Scientific name: Elephas maximus
Elephas maximus indicus – Indian elephant – endangered
Elephas maximus maximus – Sri Lankan elephant – endangered
Elephas maximus summatranus – Sumatran elephant – critically endangered
Elephas maximus borneensis – Bornean elephant – endangered
HABITAT: Forests across 13 Asian countries
CURRENT POPULATION TREND: Decreasing
There are an estimated 46,282 Asian elephants left in the wild – 10% of the population size of African elephants.
Females and their young form small, highly sociable herds. As they mature, the males leave the herds to form their own ‘bachelor’ or ‘maljurian’ herds before living largely solitary lives.
Smaller than African elephants, Asian elephants can be identified by their smaller ears and a rounder back, but males still have an impressive average weight of 5,400kg, with females weighing half that. To remain in good health, an Asian elephant requires 150kg of plant matter and 100 litres of water per day. If they have access to this, an elephant’s average natural lifespan is 60-70 years.
Asian elephants are migratory – following traditional routes (often known as corridors) to feeding grounds and water sources – it is this movement and need for food that often brings them into conflict with people (see ‘threats’ below).
Gestation period is 22 months and females usually give birth every 2 to 4 years. A newborn calf weighs 90kg and stands 1m tall.
Unlike African elephants, Asian elephants have rather small tusks and which may be absent in females. If tusks are present in females they are known as tushes, and they are only usually seen when the female opens her mouth. Some males may also lack tusks and they are known as makhnas, these are especially common among the Sri Lankan subspecies as less than 10% of Sri Lankan males have tusks.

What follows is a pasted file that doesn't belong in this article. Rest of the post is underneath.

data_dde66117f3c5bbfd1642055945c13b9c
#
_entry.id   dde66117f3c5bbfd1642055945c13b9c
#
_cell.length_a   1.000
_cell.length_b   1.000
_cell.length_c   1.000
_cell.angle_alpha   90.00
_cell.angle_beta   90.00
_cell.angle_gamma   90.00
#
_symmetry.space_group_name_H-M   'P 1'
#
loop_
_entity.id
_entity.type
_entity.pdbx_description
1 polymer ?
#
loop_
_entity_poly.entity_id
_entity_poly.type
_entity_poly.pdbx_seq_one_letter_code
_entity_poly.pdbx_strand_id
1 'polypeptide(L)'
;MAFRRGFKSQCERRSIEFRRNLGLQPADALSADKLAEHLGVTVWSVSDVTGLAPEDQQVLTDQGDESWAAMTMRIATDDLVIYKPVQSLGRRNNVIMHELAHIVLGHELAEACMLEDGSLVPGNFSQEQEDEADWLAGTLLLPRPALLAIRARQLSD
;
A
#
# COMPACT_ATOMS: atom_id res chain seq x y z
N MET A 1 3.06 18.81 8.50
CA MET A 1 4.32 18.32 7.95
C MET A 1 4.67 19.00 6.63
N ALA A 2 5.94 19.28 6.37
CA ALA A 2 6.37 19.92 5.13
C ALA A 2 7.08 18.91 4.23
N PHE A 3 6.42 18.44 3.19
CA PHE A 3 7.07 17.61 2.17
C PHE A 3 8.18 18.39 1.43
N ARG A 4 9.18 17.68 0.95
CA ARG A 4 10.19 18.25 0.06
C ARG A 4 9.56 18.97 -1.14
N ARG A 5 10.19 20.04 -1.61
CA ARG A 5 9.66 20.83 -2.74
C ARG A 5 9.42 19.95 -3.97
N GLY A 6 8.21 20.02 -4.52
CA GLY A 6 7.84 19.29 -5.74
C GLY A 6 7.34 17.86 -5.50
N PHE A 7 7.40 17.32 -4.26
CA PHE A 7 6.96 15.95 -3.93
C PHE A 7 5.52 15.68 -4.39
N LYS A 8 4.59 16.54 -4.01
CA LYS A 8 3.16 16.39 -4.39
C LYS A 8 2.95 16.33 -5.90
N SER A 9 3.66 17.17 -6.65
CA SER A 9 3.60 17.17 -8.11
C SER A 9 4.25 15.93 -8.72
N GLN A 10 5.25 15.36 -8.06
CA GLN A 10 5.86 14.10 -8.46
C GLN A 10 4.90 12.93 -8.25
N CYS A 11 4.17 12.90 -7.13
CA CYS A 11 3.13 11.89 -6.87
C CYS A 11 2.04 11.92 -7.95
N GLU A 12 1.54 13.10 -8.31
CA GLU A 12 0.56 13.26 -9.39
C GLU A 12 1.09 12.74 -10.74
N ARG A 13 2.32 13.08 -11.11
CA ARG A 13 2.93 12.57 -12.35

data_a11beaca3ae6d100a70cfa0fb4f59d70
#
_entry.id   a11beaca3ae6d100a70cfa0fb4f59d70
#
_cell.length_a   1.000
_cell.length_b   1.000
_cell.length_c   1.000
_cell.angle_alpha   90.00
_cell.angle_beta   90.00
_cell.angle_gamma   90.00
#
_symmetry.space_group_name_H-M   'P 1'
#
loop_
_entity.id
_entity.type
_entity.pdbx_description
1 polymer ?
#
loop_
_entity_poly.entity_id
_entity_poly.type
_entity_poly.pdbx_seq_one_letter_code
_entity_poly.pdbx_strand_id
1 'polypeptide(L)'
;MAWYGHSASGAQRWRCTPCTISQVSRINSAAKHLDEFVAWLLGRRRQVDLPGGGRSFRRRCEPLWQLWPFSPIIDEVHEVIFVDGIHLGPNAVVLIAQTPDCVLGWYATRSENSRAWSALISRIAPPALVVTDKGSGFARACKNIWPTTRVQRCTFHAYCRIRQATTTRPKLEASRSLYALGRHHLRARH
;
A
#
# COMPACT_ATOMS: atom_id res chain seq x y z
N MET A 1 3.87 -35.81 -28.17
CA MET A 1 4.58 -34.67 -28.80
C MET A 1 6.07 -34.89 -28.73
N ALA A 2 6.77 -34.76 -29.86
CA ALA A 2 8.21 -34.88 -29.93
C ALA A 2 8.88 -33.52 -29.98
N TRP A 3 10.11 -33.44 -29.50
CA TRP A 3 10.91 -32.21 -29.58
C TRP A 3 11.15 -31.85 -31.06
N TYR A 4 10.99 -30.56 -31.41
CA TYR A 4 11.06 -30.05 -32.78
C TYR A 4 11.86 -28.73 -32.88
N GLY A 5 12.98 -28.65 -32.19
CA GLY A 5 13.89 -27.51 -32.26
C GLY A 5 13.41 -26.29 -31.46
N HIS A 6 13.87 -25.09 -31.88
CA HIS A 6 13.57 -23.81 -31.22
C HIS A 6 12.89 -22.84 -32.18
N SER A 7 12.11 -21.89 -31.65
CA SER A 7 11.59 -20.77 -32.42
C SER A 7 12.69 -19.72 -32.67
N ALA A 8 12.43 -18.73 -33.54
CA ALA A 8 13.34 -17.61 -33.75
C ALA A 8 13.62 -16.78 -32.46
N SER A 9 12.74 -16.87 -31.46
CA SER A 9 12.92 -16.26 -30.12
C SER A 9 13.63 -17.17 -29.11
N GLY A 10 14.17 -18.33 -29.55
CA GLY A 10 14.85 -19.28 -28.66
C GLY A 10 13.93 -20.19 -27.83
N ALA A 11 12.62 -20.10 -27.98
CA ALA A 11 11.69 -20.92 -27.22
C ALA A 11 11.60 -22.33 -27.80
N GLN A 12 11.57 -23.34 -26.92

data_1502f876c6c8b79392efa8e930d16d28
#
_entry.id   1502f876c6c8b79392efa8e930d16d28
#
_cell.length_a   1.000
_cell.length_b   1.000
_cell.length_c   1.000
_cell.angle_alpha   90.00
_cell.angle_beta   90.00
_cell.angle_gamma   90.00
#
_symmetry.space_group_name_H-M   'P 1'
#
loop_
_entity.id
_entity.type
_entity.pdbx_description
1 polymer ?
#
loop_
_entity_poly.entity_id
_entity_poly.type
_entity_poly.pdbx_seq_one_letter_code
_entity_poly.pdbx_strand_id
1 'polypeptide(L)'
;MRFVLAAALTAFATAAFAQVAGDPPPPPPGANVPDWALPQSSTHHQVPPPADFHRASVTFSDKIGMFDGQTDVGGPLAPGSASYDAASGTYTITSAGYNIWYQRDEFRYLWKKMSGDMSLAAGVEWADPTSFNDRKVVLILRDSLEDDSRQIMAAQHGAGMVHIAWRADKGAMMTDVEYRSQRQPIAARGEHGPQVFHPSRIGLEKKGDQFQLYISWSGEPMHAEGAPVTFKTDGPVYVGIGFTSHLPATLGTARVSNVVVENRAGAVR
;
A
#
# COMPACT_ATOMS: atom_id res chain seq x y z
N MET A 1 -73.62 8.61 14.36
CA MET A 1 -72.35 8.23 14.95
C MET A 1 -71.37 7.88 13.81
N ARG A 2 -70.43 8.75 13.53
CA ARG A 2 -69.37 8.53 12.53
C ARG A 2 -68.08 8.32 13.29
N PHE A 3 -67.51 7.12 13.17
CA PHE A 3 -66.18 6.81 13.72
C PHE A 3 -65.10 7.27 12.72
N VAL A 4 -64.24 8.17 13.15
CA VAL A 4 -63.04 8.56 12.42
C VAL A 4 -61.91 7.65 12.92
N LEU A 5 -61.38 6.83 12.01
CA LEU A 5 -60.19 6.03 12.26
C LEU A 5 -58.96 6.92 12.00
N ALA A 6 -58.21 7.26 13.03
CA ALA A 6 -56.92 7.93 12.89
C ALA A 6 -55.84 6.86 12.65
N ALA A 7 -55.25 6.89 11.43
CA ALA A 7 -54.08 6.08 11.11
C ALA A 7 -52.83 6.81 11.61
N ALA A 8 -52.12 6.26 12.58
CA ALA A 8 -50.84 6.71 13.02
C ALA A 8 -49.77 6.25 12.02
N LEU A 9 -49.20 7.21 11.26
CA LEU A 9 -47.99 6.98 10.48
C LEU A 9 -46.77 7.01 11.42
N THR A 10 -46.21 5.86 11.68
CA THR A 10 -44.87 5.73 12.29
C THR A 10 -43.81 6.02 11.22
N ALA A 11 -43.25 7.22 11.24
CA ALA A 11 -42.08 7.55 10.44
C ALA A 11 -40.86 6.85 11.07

While Asian elephants are still targeted by ivory poachers they also face other significant threats. As many as two elephants a week are killed in India as a result of poaching or human-elephant conflict, and, as a recent Elephant Family investigation revealed, Asian elephants are now being poached for their skin, which is used to make jewellery and traditional medicines for a predominantly Chinese market. The skin trade is twice as deadly since, unlike ivory poaching, it targets all elephants: males, females and calves. As a slow breeding species the loss of breeding females and calves is a significant threat to the survival of the species.
One of the most serious threats to Asia’s elephants is habitat loss. They share a landscape increasingly fragmented by agriculture, roads and railway lines, with an ever expanding human population, and this forces them into frequent conflict. In the first six months of 2018, 27 elephants were killed after being struck by trains, and 21 were killed by contact with low-hanging power lines. It isn’t just the elephants who suffer; farmers are often frustrated by elephants raiding their crops, and in India, one person a day is killed by conflict with elephants.
Elephant Family works to create peaceful co-existence between elephants and people and to prevent these avoidable conflicts; for more information on how, please see our Conservation projects.
* IUCN Red List
**Source data: 2017 tabulations of the Asian Elephant Range State Group Meeting
TEACHERS RESOURCE PACK
You can download the British Council teachers resource pack on Asian Elephants here